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I came across this phrase in a paper on African American literature, and it made me wonder whether the phrase "a native son of Negro descent" could be used to describe a child who has an American father and an African mother. Does the word "native" mean that the child must be purely black or he/she can also be mixed-blood?

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3 Answers 3

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Taken without additional context, no, the word "native" does not necessarily mean either of the following:

  1. the child is purely black;
  2. he/she is mixed-blood.

Native son means

a person born in a particular place: The delegation from Iowa nominated a native son.

For example, a recent Guardian UK article title is Scranton stands by native son Biden but even here enthusiasm is elusive. U.S. President Joe Biden was born and raised in Scranton, Pennsylvania. He is a "native son" of Scranton. Joe Biden is white.

In the specific context of contemporary African American literature, "a native son of Negro descent" would most likely mean a male child who was born in the United States, and whose family heritage includes dark-skinned ancestors.

The eponymous novel Native Son by African American author, Richard Wright, was published in 1940. This 1992 book review by The New Yorker makes it clear that the native son was a black man with a black mother and black father. You can read a little more about the native son, whose name was Bigger Thomas, here.

Note: I wrote dark-skinned because "Negro" can refer to people who were citizens of Haiti, which gained its independence from France in the 1700s. Alternatively, Negro could refer to African Americans whose ancestors may (or might not) have been born in Africa and brought to the Americas as slaves.

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    Thanks for your explanation! I must have used the word "native" in a wrong way before. I'm very grateful for your help.
    – Yuhang Ma
    Commented Dec 22, 2023 at 14:03
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    You @YuhangMa are most welcome! Thank you for selecting my answer. Please feel free to give my answer an upvote as well, if you are able to do so as a new user. And of course, welcome to English Language & Usage (known as EL&U) StackExchange! Commented Dec 28, 2023 at 8:16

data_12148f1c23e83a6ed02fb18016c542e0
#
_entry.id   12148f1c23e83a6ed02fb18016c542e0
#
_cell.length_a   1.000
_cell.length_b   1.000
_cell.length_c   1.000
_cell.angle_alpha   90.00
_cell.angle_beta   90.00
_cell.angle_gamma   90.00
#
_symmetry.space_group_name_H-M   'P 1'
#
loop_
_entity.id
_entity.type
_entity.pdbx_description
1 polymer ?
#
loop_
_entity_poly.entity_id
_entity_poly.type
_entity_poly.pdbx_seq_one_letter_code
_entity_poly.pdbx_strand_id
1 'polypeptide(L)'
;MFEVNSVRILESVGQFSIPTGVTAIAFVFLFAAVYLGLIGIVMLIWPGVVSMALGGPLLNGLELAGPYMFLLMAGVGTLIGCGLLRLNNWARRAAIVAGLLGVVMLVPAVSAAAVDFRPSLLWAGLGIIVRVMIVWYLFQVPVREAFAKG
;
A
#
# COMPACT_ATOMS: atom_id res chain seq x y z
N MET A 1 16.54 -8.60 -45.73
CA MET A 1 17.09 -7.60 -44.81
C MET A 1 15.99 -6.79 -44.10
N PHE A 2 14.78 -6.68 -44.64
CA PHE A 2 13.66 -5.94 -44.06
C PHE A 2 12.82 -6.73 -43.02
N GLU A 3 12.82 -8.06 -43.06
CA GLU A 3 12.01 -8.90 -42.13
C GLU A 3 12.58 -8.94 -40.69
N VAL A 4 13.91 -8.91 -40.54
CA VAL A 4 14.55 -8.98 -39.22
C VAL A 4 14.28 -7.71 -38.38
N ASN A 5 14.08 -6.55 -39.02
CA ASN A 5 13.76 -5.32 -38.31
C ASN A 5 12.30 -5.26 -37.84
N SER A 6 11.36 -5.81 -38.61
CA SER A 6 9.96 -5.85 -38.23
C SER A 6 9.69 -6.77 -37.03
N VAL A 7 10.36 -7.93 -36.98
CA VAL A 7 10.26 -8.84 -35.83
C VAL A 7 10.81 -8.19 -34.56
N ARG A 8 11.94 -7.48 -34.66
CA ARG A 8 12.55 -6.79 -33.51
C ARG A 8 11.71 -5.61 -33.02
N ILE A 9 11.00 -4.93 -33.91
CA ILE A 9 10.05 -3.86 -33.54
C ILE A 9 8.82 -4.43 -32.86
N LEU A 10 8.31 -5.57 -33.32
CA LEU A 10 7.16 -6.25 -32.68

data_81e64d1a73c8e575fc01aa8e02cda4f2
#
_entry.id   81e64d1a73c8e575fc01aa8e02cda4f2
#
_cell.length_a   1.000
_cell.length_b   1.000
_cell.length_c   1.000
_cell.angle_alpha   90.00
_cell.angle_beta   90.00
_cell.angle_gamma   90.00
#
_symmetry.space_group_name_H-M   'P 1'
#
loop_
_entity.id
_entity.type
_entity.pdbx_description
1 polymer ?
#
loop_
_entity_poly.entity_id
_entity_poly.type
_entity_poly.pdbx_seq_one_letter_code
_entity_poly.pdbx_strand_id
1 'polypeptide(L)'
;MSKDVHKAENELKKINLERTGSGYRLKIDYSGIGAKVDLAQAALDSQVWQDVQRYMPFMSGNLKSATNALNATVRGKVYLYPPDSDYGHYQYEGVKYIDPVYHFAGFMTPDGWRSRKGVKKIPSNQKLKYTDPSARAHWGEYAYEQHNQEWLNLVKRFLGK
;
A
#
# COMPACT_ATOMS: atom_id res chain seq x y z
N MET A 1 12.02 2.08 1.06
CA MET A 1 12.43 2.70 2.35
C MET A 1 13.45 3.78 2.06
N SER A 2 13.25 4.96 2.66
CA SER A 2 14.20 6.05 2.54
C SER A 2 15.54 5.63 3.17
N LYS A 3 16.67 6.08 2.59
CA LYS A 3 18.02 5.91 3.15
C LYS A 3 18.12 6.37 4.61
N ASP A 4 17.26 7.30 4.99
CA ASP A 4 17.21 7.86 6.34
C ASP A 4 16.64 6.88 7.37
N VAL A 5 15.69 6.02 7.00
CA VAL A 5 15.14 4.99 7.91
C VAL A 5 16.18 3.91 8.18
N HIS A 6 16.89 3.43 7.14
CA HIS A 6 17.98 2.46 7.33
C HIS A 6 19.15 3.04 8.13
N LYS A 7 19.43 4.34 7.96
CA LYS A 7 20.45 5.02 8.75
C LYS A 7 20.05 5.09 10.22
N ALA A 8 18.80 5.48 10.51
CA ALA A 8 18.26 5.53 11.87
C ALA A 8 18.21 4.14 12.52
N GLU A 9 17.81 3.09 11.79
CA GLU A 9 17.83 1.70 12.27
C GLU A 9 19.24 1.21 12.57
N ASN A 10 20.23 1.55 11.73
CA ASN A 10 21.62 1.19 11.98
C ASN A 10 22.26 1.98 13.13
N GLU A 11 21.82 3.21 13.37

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The phrase come from a review by Montgomery Gregory of Jean Toomer's Cane.

Here native son was probably intended to mean American born and bred, while Negro descent meant Black.

Gregory's intention was to identify Toomer's novel as authentic African-American literature and as a genuine expression of Southern Black experience. This was an issue as Toomer (the son of a mixed-race former slave and of a free woman of color) was sometimes described as being "racially indeterminate" and could and did at times pass as White or Black, personally trying to avoid labelling himself beyond American.

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  • Thanks for your answer! You're right, I'm working on Jean Toomer's Cane and sometimes it makes me feel perplexed when I come across words or phrases concerning race. Your answer is very helpful.
    – Yuhang Ma
    Commented Dec 22, 2023 at 14:07
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"a native son of Negro descent"

native - born (or originating) in a given area.

OED

III.9.a. Of a country, region, etc.: that is the place of a person's birth and early life; that is the place of origin of a plant or animal.

1995 He has promoted Portuguese literature in his native country by, among other things, translating Fernando Pessoa..into Italian. Guardian 20 October (Friday Review section) 25/1

"a native son of Negro descent" -> "of Negro descent and born in the area stated"

It says nothing about the child's skin colour.

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    Now I get it, seems like "native" is related mainly to a person's birthplace, not his skin color. Thank you very much!
    – Yuhang Ma
    Commented Dec 22, 2023 at 14:10
  • It would help if you accepted the answer...
    – Greybeard
    Commented Dec 22, 2023 at 20:09

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